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Air Force MASF last stop for some hurricane victims

By Staff Sgt. C. Todd Lopez

LOUIS ARMSTRONG NEW ORLEANS INTERNATIONAL AIRPORT, La. (Sept. 04, 2005) -- Usually, this airport is pretty sterile. With waxed floors and fresh air, everybody moves through quickly and nobody plans staying long.

That was before Hurricane Katrina. Now, instead of businessmen and vacationers, a different kind of traveler packs the airport -- evacuees trying to catch a plane out. Among them are many people who are sick or injured during the hurricane.

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But a total force team of Airmen are helping get the sick and injured out of the airport at a steady clip of about 1,500 every 24 hours.

“I have made two trips to Iraq,” said Lt. Col. (Dr.) Wayne Olsen of the 433rd Air Evacuation Squadron at Lackland Air Force Base, Texas. “The mass casualties here are worse than I’ve ever seen. Worse than Iraq.

“I don’t know how many people are here, but for every 100 people I move, another 200 show up,” he said.

To keep up with the numbers, an Air Force medical rapid response force is operating a 25-bed hospital with emergency and surgical capabilities. There is also a mental health team and a dental team operating at the airport.

Plus, there is a 60-person mobile aeromedical staging facility from Wilford Hall Medical Center at Lackland set up in an airport concourse and providing support and medical care to patients awaiting evacuation. This is the last stop for patients -- many on stretchers -- before they board a plane, Dr. Olsen said.

“We’re staging patients and taking them out of this concourse to the C-130 (Hercules),” he said.

Capt. Edward Greer, a flight nurse, said a team of medics provides patients last-minute care. They tend to their needs, provide fluids and keep them company.

“We provide medical intervention and stabilization,” Dr. Olsen said. “And we have been moving large loads of people.”

Then specialists from several civilian agencies move patients to the aircraft.

Patients come from multiple areas outside the airport. The people arrive by bus and ambulance and go through a triage procedure before being sent to the staging facility. Then they get a flight to a hospital.

“And there are lines and lines of helicopters coming in,” to help fly them out, Dr. Olson said.

Just outside one of the terminals, in a place where most common people never get to venture, there are more helicopters lined up than most people will ever see in a lifetime. Some are from Air Force Special Operations Command, and there are many Navy and Army helicopters. Also on the busy tarmac are Air Force, Navy and Coast Guard aircraft and civilian helicopters.

They line up after having been to New Orleans. Each helicopter brings patients plucked from a staging area inside the city. As soon as they unload them -- families, nursing home patients, children and even a dog or two -- they leap into the air and head back to perhaps the worst natural disaster area the United States has seen.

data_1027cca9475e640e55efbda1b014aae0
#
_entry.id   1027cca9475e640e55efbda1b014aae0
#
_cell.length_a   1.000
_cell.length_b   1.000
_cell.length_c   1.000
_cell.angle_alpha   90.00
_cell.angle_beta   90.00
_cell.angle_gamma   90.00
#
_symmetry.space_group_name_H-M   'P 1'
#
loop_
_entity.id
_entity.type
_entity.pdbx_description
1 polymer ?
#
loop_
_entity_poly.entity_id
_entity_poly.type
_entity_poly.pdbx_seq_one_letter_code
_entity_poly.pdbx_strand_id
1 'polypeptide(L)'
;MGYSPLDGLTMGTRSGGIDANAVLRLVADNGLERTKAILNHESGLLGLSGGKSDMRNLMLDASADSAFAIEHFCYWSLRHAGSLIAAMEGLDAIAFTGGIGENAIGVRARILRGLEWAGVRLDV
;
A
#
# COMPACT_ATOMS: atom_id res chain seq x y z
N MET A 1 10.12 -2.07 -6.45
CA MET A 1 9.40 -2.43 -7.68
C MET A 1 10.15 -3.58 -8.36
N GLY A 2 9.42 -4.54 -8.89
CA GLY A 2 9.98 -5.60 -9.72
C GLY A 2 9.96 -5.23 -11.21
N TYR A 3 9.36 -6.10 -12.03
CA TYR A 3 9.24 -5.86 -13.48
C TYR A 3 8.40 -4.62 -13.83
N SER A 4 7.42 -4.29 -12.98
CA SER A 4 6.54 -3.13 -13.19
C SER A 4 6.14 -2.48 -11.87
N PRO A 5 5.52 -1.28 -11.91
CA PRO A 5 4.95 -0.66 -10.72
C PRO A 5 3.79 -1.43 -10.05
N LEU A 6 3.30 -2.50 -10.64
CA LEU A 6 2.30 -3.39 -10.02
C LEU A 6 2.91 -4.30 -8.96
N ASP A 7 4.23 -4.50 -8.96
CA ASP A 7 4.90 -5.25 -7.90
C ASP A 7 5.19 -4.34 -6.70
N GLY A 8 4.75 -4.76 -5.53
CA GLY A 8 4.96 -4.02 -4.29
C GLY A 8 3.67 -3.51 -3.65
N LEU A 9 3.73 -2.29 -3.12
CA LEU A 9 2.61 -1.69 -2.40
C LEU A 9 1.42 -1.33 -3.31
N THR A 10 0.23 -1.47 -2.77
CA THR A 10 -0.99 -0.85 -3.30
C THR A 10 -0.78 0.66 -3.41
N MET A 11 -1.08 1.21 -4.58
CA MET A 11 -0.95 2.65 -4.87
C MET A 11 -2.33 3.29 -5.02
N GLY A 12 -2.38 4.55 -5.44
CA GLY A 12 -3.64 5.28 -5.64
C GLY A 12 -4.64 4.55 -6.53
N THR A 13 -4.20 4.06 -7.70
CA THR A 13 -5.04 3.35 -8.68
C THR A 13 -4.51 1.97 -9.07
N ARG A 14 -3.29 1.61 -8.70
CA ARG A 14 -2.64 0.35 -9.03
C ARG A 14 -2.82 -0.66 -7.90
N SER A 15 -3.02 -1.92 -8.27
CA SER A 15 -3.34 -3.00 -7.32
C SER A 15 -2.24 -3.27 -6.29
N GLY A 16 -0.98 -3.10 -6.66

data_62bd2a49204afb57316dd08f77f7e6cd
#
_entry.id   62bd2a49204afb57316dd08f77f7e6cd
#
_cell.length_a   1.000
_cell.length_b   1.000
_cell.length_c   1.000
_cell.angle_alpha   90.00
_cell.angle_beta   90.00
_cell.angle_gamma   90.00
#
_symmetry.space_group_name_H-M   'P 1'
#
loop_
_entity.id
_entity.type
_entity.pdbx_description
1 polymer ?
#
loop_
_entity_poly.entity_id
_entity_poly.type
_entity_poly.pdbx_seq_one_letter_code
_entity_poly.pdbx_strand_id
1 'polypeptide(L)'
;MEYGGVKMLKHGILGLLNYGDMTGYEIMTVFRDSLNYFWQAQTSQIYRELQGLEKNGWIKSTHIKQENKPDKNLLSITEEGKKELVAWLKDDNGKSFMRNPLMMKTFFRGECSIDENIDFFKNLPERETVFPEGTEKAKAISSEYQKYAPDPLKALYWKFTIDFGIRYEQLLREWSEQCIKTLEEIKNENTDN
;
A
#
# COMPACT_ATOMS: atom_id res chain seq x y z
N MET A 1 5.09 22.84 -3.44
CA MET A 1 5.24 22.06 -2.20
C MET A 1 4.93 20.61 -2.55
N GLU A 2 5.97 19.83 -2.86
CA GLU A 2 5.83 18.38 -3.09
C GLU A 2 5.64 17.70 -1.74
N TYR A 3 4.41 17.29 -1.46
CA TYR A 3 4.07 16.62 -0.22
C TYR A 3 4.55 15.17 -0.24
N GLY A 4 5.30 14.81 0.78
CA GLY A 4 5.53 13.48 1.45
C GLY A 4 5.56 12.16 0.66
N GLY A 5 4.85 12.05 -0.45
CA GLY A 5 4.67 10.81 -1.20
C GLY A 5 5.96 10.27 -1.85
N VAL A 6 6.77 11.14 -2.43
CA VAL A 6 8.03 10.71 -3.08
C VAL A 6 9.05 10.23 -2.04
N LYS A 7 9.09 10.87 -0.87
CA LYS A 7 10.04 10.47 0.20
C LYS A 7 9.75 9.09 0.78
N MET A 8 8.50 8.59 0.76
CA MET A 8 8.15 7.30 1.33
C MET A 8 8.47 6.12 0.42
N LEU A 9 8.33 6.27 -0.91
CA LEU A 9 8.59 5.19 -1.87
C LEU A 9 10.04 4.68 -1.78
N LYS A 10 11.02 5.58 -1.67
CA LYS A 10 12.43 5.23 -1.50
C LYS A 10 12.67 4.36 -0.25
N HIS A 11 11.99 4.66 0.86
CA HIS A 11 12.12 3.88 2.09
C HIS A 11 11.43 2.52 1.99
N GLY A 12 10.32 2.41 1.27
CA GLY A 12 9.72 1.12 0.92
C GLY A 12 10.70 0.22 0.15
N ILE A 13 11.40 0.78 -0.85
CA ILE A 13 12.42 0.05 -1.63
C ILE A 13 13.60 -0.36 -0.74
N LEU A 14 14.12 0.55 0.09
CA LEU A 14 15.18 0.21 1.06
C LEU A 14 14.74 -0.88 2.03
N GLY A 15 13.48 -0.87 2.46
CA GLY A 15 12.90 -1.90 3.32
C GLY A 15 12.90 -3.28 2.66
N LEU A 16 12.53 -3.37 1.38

The helicopters have been rotating in and out of the city nonstop since Aug. 30, and they will not stop until the relief operation is over.

“Once they get off the helicopter, they are triaged,” Dr. Olsen said. “That is happening downstairs in the baggage claim area.”

Dr. Olsen said sometimes there are about 500 people in the triage area at one time.

The worst of the patients make their way through triage and into the staging facility, in preparation for departure via airplane to any number of hospitals in the United States.

Most of the patients are from nursing homes and hospitals and are in dire straits.

“We are clearing out the nursing homes,” the doctor said. “Those patients are extremely ill. Many haven’t had water or food. Some are on dialysis and haven’t had treatment for days. We are seeing the results of that.”

One of the friendly Airmen some patients see before their medevac flight is that of flight nurse Maj. Stacia Belyeu. On Aug. 30, Major Belyeu, of the 452nd Air Medical Evacuation Squadron at March Air Reserve Base, Calif., got her call to duty.

“I saw it on the news and wondered if we’d get a call, and we did. And I was ready,” she said.

The major has family and friends in New Orleans, and she lived there for three years. So the job is more personal.

“What happened to the people of New Orleans, I think, is horrendous and sad,” she said. “I still know people who live here, but they were able to leave.”

Major Belyeu will take some of the elderly and infirm on stretchers out of New Orleans. It will be a relatively short flight, to Ellington Field, Texas, which is near Houston. Hundreds of evacuees are already there.

“This is what I’ve trained to do, and this is what I like to do,” said the major, a reservist who is a nurse in civilian life. “For me, the flight nurse is a different kind of nurse and it is something I really cherish and enjoy doing.”

She will get many chances to do her job before the Air Force ends its support to the region.

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